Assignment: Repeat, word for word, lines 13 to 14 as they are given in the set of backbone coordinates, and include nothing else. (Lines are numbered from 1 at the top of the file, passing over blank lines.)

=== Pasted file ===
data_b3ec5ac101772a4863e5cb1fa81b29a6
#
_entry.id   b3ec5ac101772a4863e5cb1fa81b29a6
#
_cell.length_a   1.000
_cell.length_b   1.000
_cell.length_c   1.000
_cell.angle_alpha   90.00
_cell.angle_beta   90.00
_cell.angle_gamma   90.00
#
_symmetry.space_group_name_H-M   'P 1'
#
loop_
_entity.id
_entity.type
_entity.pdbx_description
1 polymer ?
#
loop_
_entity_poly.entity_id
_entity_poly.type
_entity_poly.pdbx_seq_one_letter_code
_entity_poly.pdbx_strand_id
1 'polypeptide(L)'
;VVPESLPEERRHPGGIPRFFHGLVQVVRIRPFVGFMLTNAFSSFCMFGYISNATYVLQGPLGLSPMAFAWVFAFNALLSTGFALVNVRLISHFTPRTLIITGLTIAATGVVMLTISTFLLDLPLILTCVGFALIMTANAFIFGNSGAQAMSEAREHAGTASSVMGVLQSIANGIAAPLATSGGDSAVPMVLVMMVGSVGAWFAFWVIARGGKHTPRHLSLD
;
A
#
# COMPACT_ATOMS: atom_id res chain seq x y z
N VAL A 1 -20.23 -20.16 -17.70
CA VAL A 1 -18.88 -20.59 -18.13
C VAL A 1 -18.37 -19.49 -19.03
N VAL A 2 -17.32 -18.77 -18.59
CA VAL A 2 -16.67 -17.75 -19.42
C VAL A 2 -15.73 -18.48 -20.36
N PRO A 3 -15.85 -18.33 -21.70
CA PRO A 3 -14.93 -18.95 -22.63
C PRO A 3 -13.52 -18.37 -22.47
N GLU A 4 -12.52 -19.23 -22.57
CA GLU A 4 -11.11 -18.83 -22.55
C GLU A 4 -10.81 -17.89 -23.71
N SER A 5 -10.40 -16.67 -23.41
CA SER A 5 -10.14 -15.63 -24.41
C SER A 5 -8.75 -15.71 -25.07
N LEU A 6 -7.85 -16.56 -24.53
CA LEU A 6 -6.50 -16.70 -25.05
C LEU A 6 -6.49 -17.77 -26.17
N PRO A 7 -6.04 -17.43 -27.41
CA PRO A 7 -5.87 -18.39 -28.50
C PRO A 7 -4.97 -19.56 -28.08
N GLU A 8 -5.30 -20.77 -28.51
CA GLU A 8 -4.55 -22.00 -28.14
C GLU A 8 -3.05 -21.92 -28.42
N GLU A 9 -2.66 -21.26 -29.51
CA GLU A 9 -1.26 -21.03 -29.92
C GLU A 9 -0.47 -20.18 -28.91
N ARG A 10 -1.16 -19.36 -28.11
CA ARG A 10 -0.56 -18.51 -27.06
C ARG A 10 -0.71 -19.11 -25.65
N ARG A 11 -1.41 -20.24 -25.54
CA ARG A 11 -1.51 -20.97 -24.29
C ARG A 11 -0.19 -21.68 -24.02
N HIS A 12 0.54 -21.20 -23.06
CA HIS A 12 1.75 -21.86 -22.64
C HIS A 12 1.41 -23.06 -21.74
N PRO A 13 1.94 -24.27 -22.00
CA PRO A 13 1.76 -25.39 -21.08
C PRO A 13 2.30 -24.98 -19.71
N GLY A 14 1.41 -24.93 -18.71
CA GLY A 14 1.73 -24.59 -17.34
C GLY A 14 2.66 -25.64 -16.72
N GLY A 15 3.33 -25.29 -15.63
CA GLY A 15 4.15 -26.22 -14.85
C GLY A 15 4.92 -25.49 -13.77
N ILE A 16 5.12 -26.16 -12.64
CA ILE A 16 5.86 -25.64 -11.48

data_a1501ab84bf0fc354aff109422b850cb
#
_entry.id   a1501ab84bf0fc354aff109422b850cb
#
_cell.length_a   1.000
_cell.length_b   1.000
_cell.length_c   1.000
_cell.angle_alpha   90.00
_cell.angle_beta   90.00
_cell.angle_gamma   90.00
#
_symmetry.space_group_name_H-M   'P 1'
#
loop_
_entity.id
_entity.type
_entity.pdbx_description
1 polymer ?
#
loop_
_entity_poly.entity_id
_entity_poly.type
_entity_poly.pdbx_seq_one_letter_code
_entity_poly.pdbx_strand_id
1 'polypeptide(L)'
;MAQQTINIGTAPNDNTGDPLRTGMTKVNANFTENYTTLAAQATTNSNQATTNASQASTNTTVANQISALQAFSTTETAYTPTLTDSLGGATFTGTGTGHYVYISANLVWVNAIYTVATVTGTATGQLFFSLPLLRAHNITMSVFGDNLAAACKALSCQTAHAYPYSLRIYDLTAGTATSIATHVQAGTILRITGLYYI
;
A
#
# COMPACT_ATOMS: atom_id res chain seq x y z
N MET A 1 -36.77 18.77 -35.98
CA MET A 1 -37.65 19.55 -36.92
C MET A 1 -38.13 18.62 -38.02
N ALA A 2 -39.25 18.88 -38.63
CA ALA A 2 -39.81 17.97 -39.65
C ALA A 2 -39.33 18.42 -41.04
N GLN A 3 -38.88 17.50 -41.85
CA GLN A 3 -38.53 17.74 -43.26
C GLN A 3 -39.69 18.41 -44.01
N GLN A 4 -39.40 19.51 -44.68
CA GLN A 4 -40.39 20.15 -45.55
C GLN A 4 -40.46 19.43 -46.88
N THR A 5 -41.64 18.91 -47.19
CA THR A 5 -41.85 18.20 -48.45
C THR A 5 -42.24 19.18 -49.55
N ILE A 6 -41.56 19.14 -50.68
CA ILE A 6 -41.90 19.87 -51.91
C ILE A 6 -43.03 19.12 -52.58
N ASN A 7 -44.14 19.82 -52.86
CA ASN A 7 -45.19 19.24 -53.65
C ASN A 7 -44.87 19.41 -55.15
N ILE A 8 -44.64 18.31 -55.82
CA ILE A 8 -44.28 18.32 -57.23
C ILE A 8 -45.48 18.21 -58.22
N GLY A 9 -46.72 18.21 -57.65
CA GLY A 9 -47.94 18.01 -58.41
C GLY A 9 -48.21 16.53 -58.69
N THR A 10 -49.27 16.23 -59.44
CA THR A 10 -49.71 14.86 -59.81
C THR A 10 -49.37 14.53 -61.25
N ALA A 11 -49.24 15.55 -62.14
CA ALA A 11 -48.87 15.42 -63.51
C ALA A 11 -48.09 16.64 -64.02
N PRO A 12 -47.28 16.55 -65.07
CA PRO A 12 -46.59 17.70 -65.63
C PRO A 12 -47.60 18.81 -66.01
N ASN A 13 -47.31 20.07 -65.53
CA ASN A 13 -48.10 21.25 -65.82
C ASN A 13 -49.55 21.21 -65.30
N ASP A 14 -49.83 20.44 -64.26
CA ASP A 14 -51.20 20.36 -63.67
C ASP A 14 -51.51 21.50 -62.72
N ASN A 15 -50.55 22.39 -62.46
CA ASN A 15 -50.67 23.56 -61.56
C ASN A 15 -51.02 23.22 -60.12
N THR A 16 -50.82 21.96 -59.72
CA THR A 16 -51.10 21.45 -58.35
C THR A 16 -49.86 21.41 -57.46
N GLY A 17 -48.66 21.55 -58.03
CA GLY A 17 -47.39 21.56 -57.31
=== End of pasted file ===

#
loop_